John H. Williams makes his directorial debut with Space Chimps 2: Zartog Strikes Back. Having cut his teeth as a producer on the Shrek series and the first Space Chimps. Williams is also the founder of the film’s studio company – Vanguard Animation. Vanguard is the company behind the first Space Chimps, Valiant, and Happily N’Ever After. Many have asked why the sequel has been made; being that the first film was about as memorable as a Statistical Analysis Conference for Alzheimer’s sufferers. Well, here we see the chimps monkey’ing around back on Earth, looking forward to their return to the planet Malgor, Zartog safely encrusted in metal. However the monkey poo hits the cooling fan when our hero unwittingly launches himself into space, releasing Zartog – who then goes on a de-particalizing rampage.
The plot is so simple you could probably follow it in your sleep (which is handy). Regardless I will summarize the story so succinctly that such sleepy saps as this site’s surly readers will be able to grasp the premise quite quickly. Well, Comet (Zack Shada) is looking forward to meeting his Malgorian friend Kilowatt (Kristin Chenoweth), when he finds out he has been cut from the space programme due to budget cutbacks. Comet goes off into the rocket ship for… some reason, and accidently launches the thing into space – not that anybody notices for about half an hour. Meanwhile Zartog (Jeff Daniels) has broken free from his prison-like state and charges into the space station looking to cause mayhem. Finding a ray gun that turns an object of any size into nothing, you have to fancy his chances of causing said mayhem.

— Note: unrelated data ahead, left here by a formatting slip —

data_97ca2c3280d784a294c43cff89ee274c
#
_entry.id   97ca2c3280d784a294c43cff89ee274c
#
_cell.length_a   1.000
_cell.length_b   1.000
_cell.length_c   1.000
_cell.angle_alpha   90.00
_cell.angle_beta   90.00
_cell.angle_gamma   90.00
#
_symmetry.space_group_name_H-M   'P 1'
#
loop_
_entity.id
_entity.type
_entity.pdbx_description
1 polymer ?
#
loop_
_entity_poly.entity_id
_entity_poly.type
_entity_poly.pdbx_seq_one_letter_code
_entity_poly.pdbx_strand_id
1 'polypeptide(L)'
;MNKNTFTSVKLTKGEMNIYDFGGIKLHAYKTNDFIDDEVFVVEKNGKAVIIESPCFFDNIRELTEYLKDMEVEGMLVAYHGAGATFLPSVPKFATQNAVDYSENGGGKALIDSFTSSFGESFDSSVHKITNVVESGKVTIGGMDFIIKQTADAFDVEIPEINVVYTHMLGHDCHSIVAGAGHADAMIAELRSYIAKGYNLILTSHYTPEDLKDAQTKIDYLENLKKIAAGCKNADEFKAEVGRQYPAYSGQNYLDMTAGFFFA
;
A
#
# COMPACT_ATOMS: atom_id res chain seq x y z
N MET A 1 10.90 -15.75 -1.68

Let me first say that I have never really found apes to be that appealing. Cats are cute, horses are magnificent, snakes are cool, and monkeys are just pre-evolved humans – in my opinion. Plus if you evolve a cat or a snake who knows what kind of hyper-advanced creature you could end up sharing the planet with? Evolve a chimp and what do you get? More humans. Boring! Also let us establish the film’s target audience: children under ten. It is a simple film for simple minds. Not Transformers 2 simple, just Teletubbies simple.
I have to say I don’t know why this was released in cinemas. Nothing about it warrants a look on the big screen. The animation is quite frankly television quality. I reckon at one point an animator probably said “Sorry boss but I just can’t do walking”. It would look fine on CBeebies, but as my cinema-going friend pointed out it was ‘PlayStation One’ quality. Not good enough. The humour was dire, everything about the picture is just so weak compared to recent children’s films such as Up and How to Train Your Dragon. I don’t know if the product placements were just to make the film easy to relate to for younger children or whether there was any darker thinking there that should make one lament our consumerist culture.
I think the film’s morals are its one saving grace. As a kid’s film there isn’t anything inappropriate or anything really ‘just for the adults’. One can admire it for aiming straight at children without having to bother keeping parents and film reviewers happy. I am a big fan of space, and probably the most interesting bit of the film was seeing the (real life) shots from the Hubble Space telescope that Comet was admiring on his space journey. One of the highlights of the film was spotting the Whirlpool Galaxy from my pc’s wallpaper – which is hardly a good thing if that is a ‘highlight’. One could argue that it teaches children that space, science and animals are fun; but if you have to show them films like this to teach them that you might as well just plum for brainwashing.
At 76 minutes long it is probably the shortest feature in cinemas this year, yet it will feel like one of the longest. Written by adults for children, it plays like it was written by monkeys for the brain-dead. A pretty hollow effort that is best forgotten, I can’t recommend this to anyone other than simple children who like monkeys. Take your little monkeys to the National Space Centre in Leicester instead and avoid this black hole of humour.